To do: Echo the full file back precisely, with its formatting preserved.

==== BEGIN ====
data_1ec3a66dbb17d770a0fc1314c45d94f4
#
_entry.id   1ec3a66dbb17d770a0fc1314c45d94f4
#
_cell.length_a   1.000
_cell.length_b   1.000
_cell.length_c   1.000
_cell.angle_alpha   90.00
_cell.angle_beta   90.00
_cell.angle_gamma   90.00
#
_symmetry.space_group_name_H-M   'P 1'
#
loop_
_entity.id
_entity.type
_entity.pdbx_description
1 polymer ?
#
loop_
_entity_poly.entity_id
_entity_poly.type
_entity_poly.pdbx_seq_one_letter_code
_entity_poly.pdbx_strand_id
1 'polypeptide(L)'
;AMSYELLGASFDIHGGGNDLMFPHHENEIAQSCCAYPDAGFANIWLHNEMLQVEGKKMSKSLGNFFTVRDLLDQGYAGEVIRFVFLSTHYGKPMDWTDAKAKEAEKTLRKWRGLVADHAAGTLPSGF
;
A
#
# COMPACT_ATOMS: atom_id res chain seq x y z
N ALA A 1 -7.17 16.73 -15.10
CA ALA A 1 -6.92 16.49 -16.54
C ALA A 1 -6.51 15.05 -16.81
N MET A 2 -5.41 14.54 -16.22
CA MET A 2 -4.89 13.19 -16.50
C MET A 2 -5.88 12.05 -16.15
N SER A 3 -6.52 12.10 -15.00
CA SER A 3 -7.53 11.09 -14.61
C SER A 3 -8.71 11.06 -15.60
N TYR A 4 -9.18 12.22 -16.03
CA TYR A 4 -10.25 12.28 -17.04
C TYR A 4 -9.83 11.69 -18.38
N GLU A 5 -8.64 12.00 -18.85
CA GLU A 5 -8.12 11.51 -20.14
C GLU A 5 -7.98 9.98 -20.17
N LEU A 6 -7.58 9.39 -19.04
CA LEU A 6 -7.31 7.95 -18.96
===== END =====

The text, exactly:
data_1ec3a66dbb17d770a0fc1314c45d94f4
#
_entry.id   1ec3a66dbb17d770a0fc1314c45d94f4
#
_cell.length_a   1.000
_cell.length_b   1.000
_cell.length_c   1.000
_cell.angle_alpha   90.00
_cell.angle_beta   90.00
_cell.angle_gamma   90.00
#
_symmetry.space_group_name_H-M   'P 1'
#
loop_
_entity.id
_entity.type
_entity.pdbx_description
1 polymer ?
#
loop_
_entity_poly.entity_id
_entity_poly.type
_entity_poly.pdbx_seq_one_letter_code
_entity_poly.pdbx_strand_id
1 'polypeptide(L)'
;AMSYELLGASFDIHGGGNDLMFPHHENEIAQSCCAYPDAGFANIWLHNEMLQVEGKKMSKSLGNFFTVRDLLDQGYAGEVIRFVFLSTHYGKPMDWTDAKAKEAEKTLRKWRGLVADHAAGTLPSGF
;
A
#
# COMPACT_ATOMS: atom_id res chain seq x y z
N ALA A 1 -7.17 16.73 -15.10
CA ALA A 1 -6.92 16.49 -16.54
C ALA A 1 -6.51 15.05 -16.81
N MET A 2 -5.41 14.54 -16.22
CA MET A 2 -4.89 13.19 -16.50
C MET A 2 -5.88 12.05 -16.15
N SER A 3 -6.52 12.10 -15.00
CA SER A 3 -7.53 11.09 -14.61
C SER A 3 -8.71 11.06 -15.60
N TYR A 4 -9.18 12.22 -16.03
CA TYR A 4 -10.25 12.28 -17.04
C TYR A 4 -9.83 11.69 -18.38
N GLU A 5 -8.64 12.00 -18.85
CA GLU A 5 -8.12 11.51 -20.14
C GLU A 5 -7.98 9.98 -20.17
N LEU A 6 -7.58 9.39 -19.04
CA LEU A 6 -7.31 7.95 -18.96